Every week, the Editor-in-Chief selects an Article of the Week from the current issue of BJUI. The abstract is reproduced below and you can click on the button to read the full article, which is freely available to all readers for at least 30 days from the time of this post.
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If you only have time to read one article this week, we recommend this one.
Critical analysis of a multicentric experience with holmium laser enucleation of the prostate for benign prostatic hyperplasia: outcomes and complications of 10 years of routine clinical practice
Javier Romero-Otero*†‡, Borja García-Gómez*†, Lucía García-González*‡, Esther García-Rojo*, Pablo Abad-López*, Juan Justo-Quintas†, José Duarte-Ojeda*‡ and Alfredo Rodríguez-Antolín*
*Urology Department, Grupo de Investigación Salud Integral del Varón imas12, Hospital Universitario 12 Octubre, †Hospital Universitario HM Montepríncipe, and ‡Hospital Universitario La Luz, Madrid, Spain
To assess the perioperative outcomes of holmium laser enucleation of the prostate (HoLEP) in real‐life practice and investigate the factors influencing the safety and effectiveness of the technique.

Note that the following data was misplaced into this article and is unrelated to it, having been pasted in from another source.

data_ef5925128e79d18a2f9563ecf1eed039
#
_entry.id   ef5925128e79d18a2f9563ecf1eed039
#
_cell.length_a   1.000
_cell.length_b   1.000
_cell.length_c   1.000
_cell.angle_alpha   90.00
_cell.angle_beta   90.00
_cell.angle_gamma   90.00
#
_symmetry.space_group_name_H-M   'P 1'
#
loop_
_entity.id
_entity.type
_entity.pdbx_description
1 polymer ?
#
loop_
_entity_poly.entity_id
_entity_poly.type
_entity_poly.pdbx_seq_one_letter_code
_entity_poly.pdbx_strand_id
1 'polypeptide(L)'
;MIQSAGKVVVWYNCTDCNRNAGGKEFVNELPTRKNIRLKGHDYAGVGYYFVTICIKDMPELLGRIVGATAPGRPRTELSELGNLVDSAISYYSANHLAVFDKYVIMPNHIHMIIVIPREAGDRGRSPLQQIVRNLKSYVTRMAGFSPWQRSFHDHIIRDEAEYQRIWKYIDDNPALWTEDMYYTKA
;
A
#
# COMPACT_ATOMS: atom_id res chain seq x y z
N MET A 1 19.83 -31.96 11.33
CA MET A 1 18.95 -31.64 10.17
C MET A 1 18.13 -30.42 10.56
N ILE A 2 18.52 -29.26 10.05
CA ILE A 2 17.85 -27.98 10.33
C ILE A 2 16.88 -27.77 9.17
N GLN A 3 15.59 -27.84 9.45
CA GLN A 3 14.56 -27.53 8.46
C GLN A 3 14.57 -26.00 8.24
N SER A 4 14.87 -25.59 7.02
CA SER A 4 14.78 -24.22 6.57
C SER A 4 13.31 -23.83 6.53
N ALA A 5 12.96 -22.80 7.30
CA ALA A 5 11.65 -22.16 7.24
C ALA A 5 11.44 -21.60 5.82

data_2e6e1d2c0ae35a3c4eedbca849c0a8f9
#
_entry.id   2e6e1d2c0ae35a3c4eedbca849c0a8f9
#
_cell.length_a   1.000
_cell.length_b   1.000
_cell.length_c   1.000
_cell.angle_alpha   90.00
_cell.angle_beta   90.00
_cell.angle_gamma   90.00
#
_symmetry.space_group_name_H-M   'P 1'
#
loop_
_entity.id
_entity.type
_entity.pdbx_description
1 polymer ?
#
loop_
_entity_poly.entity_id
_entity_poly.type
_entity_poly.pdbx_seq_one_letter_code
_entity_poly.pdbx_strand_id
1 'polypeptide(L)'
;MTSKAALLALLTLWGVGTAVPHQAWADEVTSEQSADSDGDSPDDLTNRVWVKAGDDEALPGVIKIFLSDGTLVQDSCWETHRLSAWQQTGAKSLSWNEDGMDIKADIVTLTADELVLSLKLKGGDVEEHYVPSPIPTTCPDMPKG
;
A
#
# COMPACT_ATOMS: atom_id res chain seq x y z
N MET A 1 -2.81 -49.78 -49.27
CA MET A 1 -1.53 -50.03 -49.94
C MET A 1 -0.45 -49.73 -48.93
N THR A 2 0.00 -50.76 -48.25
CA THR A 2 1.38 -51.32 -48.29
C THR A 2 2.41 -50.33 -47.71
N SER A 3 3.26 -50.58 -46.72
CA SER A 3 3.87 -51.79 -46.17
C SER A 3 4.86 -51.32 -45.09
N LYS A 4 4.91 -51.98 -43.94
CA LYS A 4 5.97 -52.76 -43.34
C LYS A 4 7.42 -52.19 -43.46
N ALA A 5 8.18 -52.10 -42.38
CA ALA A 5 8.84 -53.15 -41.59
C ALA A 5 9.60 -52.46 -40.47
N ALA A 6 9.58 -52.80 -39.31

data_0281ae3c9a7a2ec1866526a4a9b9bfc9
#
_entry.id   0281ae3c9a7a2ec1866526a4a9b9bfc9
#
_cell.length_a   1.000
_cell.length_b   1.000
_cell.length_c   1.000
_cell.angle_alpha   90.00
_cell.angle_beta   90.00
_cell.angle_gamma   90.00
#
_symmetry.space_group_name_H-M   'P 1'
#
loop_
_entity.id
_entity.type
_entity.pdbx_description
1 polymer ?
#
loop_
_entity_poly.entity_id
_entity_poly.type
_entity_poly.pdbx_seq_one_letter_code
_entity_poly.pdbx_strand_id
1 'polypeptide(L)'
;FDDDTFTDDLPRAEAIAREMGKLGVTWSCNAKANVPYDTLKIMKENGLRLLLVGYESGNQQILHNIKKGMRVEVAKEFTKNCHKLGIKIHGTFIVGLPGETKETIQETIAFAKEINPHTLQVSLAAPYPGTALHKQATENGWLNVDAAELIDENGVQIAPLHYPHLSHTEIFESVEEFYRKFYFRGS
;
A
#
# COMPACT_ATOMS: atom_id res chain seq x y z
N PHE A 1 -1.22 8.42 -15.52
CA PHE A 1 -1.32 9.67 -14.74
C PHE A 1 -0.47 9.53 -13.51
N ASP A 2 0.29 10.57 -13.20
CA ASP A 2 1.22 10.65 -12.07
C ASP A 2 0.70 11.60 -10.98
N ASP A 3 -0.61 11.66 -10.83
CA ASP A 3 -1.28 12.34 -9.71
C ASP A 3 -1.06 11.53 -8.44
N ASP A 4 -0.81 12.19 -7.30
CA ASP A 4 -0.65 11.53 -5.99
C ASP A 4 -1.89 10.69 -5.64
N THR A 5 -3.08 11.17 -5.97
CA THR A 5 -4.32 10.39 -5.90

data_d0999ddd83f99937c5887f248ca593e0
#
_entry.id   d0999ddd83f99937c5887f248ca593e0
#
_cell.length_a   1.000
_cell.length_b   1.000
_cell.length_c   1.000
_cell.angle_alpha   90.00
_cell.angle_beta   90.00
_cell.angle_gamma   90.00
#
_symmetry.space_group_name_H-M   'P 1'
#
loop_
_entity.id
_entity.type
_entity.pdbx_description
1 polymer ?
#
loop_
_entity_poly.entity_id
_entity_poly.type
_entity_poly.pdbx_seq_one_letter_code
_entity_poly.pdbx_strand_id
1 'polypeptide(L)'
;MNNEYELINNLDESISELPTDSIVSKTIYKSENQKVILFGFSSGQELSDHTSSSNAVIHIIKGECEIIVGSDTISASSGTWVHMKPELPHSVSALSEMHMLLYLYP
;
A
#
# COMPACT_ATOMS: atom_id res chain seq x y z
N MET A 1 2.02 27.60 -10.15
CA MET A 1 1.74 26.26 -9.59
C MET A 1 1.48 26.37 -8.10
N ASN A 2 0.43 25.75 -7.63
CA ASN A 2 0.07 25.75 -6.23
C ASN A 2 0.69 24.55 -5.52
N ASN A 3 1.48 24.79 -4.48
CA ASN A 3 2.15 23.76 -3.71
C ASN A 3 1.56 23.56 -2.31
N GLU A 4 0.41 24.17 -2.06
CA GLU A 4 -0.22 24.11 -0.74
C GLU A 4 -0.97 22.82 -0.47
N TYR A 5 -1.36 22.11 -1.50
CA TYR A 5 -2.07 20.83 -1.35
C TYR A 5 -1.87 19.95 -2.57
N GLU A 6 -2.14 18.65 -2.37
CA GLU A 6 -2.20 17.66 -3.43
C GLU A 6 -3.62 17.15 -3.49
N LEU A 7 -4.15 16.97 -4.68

Patients and Methods
Critical analysis of patients with benign prostate hyperplasia (BPH) treated with HoLEP over 10 years of routine practice in three hospitals. Analysed variables included: preoperative characteristics (prostate size, active antiplatelet/anticoagulant therapy, blood parameters. prostate‐specific antigen (PSA) level, maximum urinary flow rate [Qmax], and International Prostate Symptom Score [IPSS]), intraoperative variables (operation time, concomitant removal of bladder calculi, and complications), early postoperative outcomes (change in blood parameters, catheterisation time, and hospital stay), and 12‐month follow‐up outcomes (change in IPSS, PSA level, and Qmax).
The analysis included 963 patients, aged 48–91 years, with a mean (range) prostate size of 91 (35–247) mL. The mean (sd ) operation time was 77 (29) min, and the hospital stay and catheterisation time were 4 (2) and 1.3 (2) days, respectively. In all, 56 patients (5.6%) required concomitant removal of bladder calculi and 36 (3.7%) were converted to open prostatectomy or transurethral resection of the prostate due to intraoperative complications. Patients had a significant decrease in haemoglobin and haematocrit, but no differences were seen between patients with and without anticoagulant/antiplatelet therapy and those with prostates ≥ and <100 mL. The concomitant removal of bladder calculi and having a prostate ≥100 mL resulted in a longer operation time, but did not influence the safety and effectiveness outcomes.
HoLEP is suitable for real‐life patients with BPH, irrespective of the presence of active treatment with anticoagulant/antiplatelet, bladder lithiasis or a prostate ≥100 mL.